A friend asked today if I've planted any seeds yet. No, none yet. But it won't be long now. My plan was to get going mid Feb, but I think I'll start sooner this year. Maybe next week. For now, I just have the sweet potatoes - I'm gradually collecting a few more of different varieties from the supermarket and hoping a few will sprout.

winter farmers markets and CSA shares

There are a few Farmers Markets still open around here in MA. Even in the snowy cold of winter. Saturday morning markets in Wayland, Natick, and Greenfield sound great. They offer local honey, wool, dairy items, eggs, salad greens and lots of other things. I may have to find time for a country drive this weekend.

And Gretta (from Shared Harvest) just emailed me that she has extended season shares still available. Also, there will be a Farmers Market Fair Feb 25 in Arlington. 25 local farms will participate and you can find out what they offer and line up a share for the summer.

Sunday, January 24, 2010

tag cloud advice

Can anyone point me to code for old Blogger templates to insert a tag cloud into my sidebar? I've been looking for this forever.

Saturday, January 23, 2010

sweet potato sprouts

sweet potato sprout
sweet sprouts in  cup sweet sprouts under the fish tank

One of my sweet potatoes is sprouting well, but very slowly. No growth on the other. I thought maybe they need more warmth than they get on the window sill, so I moved them to an 80*F location under my fish tank. I hope to buy a few more of different varieties soon.

pear buds - is anyone home?

pear branch

I'm looking closely for even a little sign of life on the espaliered pear trees at my plot. Nothing yet. They're still hibernating. Not like the pussy willows that are opening already.

I have two pear trees at my plot. A Bartlett and a Parker. The Bartlett leafed out well last year, but there was no sign of life on the Parker other than a couple branches that didn't look quite dead. It was their first summer at the plot after transplanting the previous fall. I'm interested to see what happens this summer.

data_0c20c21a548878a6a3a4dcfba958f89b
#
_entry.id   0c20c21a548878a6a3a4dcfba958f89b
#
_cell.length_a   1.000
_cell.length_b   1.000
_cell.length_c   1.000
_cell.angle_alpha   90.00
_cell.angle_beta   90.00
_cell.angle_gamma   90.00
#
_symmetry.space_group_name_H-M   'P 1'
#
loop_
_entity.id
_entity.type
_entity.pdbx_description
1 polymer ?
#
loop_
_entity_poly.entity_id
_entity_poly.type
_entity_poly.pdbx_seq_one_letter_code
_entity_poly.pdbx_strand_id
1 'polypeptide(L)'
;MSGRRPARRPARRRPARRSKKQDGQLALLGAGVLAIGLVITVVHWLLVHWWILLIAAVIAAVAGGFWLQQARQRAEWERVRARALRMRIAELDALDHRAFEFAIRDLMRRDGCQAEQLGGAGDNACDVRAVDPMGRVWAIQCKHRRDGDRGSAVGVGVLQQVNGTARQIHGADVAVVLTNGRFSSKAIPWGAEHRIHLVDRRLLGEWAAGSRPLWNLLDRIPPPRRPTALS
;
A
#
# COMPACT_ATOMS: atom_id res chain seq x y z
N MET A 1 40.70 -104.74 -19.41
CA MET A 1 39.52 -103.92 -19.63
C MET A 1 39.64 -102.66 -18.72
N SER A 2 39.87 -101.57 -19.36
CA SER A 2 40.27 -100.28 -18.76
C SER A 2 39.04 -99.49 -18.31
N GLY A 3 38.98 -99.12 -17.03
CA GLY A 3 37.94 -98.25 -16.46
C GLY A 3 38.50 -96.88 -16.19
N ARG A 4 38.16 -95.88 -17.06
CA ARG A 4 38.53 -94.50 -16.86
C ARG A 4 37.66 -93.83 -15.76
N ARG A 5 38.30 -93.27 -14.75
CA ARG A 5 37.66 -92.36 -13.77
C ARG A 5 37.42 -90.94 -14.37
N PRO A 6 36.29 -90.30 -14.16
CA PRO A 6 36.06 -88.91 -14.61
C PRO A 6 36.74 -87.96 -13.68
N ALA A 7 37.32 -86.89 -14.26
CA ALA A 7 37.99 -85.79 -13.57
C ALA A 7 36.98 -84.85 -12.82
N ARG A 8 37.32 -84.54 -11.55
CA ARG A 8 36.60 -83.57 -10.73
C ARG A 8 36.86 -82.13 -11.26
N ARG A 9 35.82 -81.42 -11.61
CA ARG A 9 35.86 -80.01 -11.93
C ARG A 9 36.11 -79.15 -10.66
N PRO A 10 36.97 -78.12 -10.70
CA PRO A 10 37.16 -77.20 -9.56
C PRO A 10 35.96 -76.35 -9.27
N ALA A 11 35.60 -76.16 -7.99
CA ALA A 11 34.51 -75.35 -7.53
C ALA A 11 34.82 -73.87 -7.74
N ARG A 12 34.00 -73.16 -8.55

not much

wheel barrow

This is what's going on at my plot ......

Thursday, January 21, 2010

seeds have arrived!

free seeds for the hungry seed box

The seeds of a new garden!

All my seed orders came today. So many exciting new things. I'm pleased I remembered to order inoculant - for peas, beans, broad beans and soy beans. And the green plastic mulch looks interesting.

Territorial send a free packet of carrot seeds to grow for the food pantry. A very nice thought. This is a perfect vegetable to donate. (I brought butternut squash last year, which worked out well, too.)

Sunday, January 17, 2010

lichen on gray birch

lichen on gray birch

I will be experimenting with macro photos this month for a photo contest. I often look into contests, but have never yet entered one. Maybe this time. Its a bit of a challenge to find a good subject this time of year.

seed order placed

My seed order is placed. I ordered:
- about 30 varieties from 3 mail order companies (blue text)
- green plastic mulch for melons and squashes to increase soil temp and reduce weeding
- bean, pea, broad bean and soybean inoculants
- clover cover crop seed

Much of the seed I will plant this year is left over from previous years (green text). Some is also self collected.

Here's my list of varieties.

Saturday, January 16, 2010

belmont edible yards

Belmont will have a effort this year to encourage edible gardening. The Farmers Market will purchase fruit bushes and trees at wholesale prices and sell at cost at the Market. I am very excited by this.

Our area of Belmont was a pear orchard in the 1800's. Mostly Bartlett's. It seems only proper for the new program to offer this pear, which does well here. Maybe dwarf varieties are available for small yards. Since it needs cross pollination, it would be nice if many yards had these trees.

Ideas for the varieties to offer are: blueberries, raspberries, dwarf pears and lingnon berries. Any other ideas?

I am planning to landscape my front yard this spring. I think it will be fun to incorporate some berry bushes among the shrubs. Also some vegetables. I will have to start working on a plan soon.

home again

Much of our snow cover back up here in Massachusetts has disappeared by now. Our weather is in the 40's in the day. Now that I am home, I'll collect planting trays and soil. I'd like to get a few seeds started, even though its too early. And I have salad sprouts waiting to go too. Spring is around the corner.... somewhere....

more florida photos

pink flowers grapefruits 1
lemons 2 kitchen table orchid

Friday, January 15, 2010

florida fruits

grapefruits 2

It is so wonderful to get fresh Florida fruits from the backyard (and front yard) trees.